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Early voting

There's an old saying in political science about faulting how government runs: Never attribute to malice that which can be chalked up to incompetence. 

That's why we'll give the Republican National Committee credit for incompetence when it sent mailers to Montana voters claiming that elections officials could accept an absentee ballot for as many as 10 days after Election Day.

Let's pause on that: Someone with the Republican National Committee either had the audacity to trick voters into believing that a vote still counted 10 days late, or was so woefully clueless about how voting worked in Montana to believe that ballots are accepted more than week after the results have been tallied.

We hope voters are smart enough to think this through. After all, if absentee ballots were really indeed accepted that late, there would be no election results for weeks — literally. And, whether you vote absentee or in-person, the point of Election Day is that is the Montana deadline to cast your ballot. 

What is hard to figure out is how something so damaging and, quite frankly, ridiculous got by in the first place. It just doesn't make sense. Moreover, we have a hard time believing that Democrats are any more tardy with their ballots than Republicans, so we can't see how spreading that kind of misinformation would give the GOP any advantage. All it seems to do is disenfranchise voters and run the risk of not getting the votes to count.

For a party that routinely claims voter fraud, and talks about needing to strengthen our voting requirements, this kind of approach seems hypocritical. What could be more fraudulent than lying to voters about when the ballots are due, and risking that they don't count?

When the story was first reported in The Billings Gazette on Wednesday, no one from the Republican National Committee had responded to inquiries. And, no one from the RNC had responded to the state's Commissioner on Political Practices. Republicans were bold enough to send the mailer, but seemed slow to take responsibility for the misinformation. The RNC later promised to make "live" phone calls to the mailer recipients, but if the committee got names from voter rolls, not all will have current phone numbers listed.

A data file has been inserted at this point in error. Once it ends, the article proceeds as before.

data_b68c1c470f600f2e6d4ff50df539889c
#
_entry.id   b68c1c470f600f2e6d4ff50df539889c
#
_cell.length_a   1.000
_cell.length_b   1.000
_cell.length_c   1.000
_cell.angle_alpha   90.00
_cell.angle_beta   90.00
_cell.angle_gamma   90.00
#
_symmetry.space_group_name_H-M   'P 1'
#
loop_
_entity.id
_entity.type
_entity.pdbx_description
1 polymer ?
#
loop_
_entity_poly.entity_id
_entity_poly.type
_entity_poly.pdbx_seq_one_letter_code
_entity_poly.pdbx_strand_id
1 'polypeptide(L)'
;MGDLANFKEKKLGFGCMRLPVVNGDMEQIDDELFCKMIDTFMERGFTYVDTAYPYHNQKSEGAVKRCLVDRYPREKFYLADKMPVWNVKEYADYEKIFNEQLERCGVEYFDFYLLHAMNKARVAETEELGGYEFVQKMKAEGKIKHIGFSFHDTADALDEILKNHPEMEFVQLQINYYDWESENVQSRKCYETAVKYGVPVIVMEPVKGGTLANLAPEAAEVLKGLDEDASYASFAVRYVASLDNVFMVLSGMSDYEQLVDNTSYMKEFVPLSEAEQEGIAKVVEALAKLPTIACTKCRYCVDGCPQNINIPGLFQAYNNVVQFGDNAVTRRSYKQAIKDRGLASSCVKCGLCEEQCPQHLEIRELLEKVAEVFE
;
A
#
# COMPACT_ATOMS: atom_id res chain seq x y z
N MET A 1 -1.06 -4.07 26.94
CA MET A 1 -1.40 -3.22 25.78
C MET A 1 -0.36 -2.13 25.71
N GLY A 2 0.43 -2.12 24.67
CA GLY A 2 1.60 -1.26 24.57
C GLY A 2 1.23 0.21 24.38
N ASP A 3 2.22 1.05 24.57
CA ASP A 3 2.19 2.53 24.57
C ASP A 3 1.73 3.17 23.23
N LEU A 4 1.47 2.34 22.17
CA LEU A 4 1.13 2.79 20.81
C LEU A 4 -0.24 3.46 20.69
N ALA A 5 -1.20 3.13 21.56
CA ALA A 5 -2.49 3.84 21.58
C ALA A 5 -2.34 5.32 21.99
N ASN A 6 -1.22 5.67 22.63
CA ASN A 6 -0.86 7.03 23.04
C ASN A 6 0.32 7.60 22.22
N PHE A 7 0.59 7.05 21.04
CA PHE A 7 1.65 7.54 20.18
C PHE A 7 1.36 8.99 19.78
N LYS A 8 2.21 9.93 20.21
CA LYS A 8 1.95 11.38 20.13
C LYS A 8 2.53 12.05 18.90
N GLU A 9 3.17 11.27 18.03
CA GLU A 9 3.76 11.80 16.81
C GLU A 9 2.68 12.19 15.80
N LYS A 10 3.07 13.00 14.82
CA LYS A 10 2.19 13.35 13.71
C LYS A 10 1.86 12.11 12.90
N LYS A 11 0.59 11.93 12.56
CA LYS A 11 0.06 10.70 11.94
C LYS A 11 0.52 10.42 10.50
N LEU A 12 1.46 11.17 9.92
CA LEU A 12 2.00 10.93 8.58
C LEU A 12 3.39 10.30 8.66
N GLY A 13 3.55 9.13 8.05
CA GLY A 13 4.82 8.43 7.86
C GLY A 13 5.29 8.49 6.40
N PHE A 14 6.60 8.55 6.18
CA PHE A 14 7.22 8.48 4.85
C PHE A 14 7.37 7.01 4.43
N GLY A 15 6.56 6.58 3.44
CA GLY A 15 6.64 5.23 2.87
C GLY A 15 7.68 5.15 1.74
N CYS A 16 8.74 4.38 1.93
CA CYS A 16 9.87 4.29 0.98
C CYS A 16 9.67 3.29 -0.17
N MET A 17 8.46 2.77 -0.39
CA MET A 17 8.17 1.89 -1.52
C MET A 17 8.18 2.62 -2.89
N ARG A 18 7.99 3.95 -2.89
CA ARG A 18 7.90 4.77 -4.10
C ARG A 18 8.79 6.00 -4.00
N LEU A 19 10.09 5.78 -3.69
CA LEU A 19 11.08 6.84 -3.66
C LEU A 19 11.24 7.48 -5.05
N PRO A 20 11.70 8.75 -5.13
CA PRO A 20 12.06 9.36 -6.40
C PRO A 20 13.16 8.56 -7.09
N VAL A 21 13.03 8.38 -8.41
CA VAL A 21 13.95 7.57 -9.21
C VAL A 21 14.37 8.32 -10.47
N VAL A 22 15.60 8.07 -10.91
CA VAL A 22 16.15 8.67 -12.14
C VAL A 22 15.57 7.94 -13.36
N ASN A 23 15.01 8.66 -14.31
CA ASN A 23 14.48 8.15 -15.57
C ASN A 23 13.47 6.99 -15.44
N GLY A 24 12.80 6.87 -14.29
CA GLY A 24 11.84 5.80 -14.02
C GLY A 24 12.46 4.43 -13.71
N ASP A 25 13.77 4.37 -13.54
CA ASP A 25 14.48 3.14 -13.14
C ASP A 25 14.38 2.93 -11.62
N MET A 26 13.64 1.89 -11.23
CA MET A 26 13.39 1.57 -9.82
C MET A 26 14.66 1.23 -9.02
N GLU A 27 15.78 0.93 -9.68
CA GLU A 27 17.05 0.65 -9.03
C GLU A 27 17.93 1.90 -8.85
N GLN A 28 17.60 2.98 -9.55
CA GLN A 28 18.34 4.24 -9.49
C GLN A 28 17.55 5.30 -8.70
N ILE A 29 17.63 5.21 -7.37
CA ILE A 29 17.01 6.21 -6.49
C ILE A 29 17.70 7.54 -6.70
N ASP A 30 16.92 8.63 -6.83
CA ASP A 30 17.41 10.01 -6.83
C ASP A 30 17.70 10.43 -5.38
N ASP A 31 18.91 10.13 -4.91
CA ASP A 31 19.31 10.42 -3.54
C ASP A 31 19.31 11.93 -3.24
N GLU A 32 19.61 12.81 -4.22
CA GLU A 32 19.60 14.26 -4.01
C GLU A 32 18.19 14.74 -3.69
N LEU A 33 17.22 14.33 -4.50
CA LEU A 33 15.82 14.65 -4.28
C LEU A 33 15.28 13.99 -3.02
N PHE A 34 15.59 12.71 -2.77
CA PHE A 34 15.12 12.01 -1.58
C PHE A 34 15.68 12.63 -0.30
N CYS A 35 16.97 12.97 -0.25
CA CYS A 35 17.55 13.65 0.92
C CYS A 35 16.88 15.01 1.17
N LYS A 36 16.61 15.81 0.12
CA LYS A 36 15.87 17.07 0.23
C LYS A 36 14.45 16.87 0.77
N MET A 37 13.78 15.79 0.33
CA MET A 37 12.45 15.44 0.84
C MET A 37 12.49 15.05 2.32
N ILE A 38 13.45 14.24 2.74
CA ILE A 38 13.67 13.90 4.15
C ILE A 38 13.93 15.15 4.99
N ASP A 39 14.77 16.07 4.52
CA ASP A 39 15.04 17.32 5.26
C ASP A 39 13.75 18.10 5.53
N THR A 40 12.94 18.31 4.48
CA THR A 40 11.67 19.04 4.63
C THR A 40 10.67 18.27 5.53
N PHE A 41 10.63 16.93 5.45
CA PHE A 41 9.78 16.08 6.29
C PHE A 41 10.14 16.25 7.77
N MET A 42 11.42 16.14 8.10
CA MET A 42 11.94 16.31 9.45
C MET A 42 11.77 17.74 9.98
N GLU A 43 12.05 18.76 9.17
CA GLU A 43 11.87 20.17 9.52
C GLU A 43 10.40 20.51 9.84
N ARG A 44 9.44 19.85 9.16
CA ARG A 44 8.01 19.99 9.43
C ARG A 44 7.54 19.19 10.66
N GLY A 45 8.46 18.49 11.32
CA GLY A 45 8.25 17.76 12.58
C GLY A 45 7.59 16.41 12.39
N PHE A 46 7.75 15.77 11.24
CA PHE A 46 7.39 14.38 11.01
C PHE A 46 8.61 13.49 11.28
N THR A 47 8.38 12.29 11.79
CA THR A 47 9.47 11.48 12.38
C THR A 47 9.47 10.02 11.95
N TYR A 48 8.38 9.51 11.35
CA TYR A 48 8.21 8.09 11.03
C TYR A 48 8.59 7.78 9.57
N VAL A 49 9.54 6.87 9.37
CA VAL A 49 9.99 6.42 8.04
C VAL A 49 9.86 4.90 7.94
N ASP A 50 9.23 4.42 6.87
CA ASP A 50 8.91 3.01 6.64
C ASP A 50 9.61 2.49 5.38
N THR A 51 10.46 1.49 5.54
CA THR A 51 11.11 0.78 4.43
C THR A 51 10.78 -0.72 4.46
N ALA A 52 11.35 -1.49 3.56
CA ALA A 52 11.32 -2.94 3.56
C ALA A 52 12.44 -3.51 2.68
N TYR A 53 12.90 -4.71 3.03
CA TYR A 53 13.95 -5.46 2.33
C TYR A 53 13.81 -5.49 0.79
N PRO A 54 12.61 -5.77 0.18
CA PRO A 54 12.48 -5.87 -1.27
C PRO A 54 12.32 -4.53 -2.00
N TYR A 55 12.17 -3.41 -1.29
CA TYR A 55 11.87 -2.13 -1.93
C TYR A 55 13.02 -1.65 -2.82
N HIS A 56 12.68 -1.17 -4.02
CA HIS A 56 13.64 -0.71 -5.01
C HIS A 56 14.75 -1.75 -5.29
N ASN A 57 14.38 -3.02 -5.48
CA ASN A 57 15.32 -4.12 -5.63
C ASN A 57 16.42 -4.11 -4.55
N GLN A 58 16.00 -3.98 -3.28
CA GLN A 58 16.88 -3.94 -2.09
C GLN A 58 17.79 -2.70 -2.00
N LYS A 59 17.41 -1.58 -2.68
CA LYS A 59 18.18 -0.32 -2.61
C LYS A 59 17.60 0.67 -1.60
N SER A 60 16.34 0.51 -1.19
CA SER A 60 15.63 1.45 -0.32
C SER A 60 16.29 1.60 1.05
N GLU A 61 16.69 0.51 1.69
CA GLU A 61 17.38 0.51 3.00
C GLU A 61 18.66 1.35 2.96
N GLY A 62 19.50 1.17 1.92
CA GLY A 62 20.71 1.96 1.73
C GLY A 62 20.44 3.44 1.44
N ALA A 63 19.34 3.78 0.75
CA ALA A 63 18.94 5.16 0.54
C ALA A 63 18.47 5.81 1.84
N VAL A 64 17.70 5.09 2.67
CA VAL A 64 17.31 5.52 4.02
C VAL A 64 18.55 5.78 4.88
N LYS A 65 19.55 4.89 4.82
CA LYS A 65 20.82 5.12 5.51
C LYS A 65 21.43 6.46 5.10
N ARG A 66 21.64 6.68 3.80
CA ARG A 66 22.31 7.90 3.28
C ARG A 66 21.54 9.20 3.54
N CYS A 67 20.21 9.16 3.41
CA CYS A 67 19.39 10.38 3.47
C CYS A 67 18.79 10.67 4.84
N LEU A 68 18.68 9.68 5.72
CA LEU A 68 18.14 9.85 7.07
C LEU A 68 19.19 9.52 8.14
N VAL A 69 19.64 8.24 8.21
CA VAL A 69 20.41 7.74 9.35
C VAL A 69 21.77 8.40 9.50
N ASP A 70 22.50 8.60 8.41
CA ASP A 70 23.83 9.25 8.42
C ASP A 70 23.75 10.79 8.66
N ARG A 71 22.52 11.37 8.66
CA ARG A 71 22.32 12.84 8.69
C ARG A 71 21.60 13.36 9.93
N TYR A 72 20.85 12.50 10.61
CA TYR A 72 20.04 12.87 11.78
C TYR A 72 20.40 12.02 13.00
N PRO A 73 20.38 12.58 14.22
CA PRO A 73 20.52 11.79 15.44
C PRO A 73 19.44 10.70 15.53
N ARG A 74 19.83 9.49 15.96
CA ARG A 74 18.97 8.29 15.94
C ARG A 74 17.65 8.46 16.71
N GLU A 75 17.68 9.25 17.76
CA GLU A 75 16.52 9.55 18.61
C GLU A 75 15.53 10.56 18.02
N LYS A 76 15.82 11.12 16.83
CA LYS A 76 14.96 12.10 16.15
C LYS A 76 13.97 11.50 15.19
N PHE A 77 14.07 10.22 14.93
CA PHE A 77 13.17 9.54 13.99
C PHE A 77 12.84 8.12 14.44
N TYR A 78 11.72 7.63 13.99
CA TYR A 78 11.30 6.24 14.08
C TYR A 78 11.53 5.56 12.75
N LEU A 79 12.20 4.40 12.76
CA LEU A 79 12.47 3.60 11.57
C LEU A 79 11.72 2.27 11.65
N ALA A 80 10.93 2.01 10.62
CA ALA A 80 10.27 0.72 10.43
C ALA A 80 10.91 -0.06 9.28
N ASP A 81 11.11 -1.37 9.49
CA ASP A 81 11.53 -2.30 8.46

We hope that a Montana citizen files a complaint with the COPP, so our state election watchdog can investigate this. The danger is that people will believe they have enough time to vote, and their voices will be shut out. Voting is too important to leave to chance, or a misinformed piece of junk mail.

The remedy should be more than just sending out another piece of mail that looks like junk mail and could get lost in the shuffle of pre-election flyers. The RNC should correct its error in a more deliberate way, with mailers or advertising that is obvious and intentional.

The COPP could use this as a tool to teach voters about the correct way to vote in Montana. 

We remind voters that ballots are due in your county elections office on Election Day, and if you have absentee ballots, it's important to get them in early. No matter your political beliefs, it's essential that you have your vote counted. 

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